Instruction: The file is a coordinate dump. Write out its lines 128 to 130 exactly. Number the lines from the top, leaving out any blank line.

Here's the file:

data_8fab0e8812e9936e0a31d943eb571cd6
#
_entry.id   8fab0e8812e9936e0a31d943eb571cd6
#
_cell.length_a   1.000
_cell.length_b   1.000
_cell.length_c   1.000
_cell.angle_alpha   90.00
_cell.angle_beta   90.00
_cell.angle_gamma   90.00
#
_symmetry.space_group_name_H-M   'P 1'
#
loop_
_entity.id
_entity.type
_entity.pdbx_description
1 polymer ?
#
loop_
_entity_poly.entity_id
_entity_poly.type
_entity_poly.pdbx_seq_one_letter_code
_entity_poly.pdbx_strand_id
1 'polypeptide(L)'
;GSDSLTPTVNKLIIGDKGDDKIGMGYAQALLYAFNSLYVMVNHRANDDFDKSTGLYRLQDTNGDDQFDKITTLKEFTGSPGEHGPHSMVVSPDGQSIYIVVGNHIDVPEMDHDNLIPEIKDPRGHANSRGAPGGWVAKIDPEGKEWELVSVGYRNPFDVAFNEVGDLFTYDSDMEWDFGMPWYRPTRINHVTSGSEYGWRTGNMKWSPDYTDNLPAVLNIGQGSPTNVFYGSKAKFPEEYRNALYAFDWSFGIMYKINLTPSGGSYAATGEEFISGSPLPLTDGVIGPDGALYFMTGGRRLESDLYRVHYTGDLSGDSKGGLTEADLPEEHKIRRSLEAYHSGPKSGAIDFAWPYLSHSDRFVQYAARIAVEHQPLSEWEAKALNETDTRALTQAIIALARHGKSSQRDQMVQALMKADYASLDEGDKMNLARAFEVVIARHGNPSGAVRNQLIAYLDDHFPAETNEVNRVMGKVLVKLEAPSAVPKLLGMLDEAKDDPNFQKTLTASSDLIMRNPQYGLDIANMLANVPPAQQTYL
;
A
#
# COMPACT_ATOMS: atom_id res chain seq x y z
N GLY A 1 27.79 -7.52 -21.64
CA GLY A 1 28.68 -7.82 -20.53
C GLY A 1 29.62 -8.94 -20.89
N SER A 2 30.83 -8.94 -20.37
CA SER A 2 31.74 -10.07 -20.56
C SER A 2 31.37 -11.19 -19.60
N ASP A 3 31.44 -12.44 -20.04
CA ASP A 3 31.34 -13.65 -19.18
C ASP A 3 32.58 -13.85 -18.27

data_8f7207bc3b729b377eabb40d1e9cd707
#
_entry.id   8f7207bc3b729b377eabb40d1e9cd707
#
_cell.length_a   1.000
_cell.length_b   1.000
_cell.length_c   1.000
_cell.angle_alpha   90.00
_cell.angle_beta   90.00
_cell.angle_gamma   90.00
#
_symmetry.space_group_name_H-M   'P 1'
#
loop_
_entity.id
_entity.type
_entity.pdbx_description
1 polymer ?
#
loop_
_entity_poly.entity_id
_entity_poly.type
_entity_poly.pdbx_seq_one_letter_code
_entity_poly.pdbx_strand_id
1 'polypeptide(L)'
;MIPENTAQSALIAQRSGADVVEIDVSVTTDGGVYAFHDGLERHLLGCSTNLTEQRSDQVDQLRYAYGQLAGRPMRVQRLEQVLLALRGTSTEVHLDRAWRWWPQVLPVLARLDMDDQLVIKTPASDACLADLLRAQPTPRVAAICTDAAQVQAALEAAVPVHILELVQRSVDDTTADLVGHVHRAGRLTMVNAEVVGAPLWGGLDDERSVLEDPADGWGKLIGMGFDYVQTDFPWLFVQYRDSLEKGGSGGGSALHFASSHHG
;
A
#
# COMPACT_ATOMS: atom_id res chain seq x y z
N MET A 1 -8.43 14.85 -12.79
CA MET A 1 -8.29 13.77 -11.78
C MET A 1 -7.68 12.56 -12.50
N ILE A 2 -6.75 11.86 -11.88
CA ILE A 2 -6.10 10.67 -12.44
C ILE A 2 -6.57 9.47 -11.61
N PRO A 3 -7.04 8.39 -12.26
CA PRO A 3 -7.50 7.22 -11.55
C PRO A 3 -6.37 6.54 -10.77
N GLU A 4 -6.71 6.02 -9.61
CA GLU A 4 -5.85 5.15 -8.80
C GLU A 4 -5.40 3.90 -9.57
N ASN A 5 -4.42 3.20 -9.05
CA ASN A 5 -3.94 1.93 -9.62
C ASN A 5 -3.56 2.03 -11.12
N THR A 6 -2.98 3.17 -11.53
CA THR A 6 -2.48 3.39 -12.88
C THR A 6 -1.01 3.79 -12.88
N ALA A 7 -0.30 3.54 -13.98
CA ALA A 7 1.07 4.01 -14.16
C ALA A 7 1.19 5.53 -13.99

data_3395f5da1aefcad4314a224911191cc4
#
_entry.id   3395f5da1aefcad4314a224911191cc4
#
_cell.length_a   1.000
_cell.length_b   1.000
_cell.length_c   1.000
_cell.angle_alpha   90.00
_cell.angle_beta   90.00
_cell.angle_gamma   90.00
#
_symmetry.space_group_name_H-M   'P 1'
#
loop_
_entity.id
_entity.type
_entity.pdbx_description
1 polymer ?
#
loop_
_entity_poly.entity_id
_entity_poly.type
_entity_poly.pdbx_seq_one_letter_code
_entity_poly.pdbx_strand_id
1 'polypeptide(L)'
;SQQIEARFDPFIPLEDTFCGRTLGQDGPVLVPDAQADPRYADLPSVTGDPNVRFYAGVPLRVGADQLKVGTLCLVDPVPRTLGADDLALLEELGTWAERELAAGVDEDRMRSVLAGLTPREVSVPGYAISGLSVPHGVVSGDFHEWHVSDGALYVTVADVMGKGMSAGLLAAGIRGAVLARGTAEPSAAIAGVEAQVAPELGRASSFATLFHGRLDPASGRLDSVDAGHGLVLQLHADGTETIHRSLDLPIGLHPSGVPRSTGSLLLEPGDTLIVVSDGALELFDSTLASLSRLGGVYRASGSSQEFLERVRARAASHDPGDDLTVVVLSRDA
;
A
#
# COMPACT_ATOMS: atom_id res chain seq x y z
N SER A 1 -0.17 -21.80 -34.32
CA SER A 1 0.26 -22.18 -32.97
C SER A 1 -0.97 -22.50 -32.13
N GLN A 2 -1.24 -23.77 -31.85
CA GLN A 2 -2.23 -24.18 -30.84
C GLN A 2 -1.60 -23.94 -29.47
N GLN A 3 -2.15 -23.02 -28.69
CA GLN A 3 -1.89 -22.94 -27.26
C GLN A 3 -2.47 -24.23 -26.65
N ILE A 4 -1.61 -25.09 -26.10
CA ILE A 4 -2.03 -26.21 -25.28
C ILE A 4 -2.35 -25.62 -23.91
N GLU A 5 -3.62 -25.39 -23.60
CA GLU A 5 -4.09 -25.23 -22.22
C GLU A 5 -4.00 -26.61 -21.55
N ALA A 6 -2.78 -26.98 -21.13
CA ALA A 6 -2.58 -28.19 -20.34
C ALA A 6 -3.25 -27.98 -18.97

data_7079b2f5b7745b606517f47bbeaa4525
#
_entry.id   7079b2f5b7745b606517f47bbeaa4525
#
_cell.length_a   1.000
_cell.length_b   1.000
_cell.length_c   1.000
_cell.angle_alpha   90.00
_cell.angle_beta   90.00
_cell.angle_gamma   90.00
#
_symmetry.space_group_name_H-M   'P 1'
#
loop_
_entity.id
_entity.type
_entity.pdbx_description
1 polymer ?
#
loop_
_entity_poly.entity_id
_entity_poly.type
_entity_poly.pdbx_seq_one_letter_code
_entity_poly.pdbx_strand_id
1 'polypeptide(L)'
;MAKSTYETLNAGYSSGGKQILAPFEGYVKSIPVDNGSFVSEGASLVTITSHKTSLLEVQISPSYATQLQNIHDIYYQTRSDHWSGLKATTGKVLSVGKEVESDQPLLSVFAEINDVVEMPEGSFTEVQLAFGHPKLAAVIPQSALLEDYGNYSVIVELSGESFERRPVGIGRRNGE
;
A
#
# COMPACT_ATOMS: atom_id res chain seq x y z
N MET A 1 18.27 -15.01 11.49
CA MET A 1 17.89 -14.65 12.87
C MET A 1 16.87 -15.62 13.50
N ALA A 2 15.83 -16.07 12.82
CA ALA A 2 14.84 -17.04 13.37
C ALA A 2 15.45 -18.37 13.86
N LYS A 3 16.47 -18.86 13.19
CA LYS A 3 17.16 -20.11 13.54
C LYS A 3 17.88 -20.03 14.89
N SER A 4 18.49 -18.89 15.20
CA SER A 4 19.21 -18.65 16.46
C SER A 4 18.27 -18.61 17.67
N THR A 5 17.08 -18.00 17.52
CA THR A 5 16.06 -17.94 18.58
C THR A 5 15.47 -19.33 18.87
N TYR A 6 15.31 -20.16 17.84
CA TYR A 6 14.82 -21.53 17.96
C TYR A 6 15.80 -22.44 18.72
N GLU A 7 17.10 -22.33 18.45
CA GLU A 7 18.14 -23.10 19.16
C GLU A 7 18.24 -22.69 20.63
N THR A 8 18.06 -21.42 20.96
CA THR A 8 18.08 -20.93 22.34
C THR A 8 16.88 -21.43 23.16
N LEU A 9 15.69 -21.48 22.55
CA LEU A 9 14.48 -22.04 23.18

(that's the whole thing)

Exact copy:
CA GLN A 3 -1.89 -22.94 -27.26
C GLN A 3 -2.47 -24.23 -26.65
N ILE A 4 -1.61 -25.09 -26.10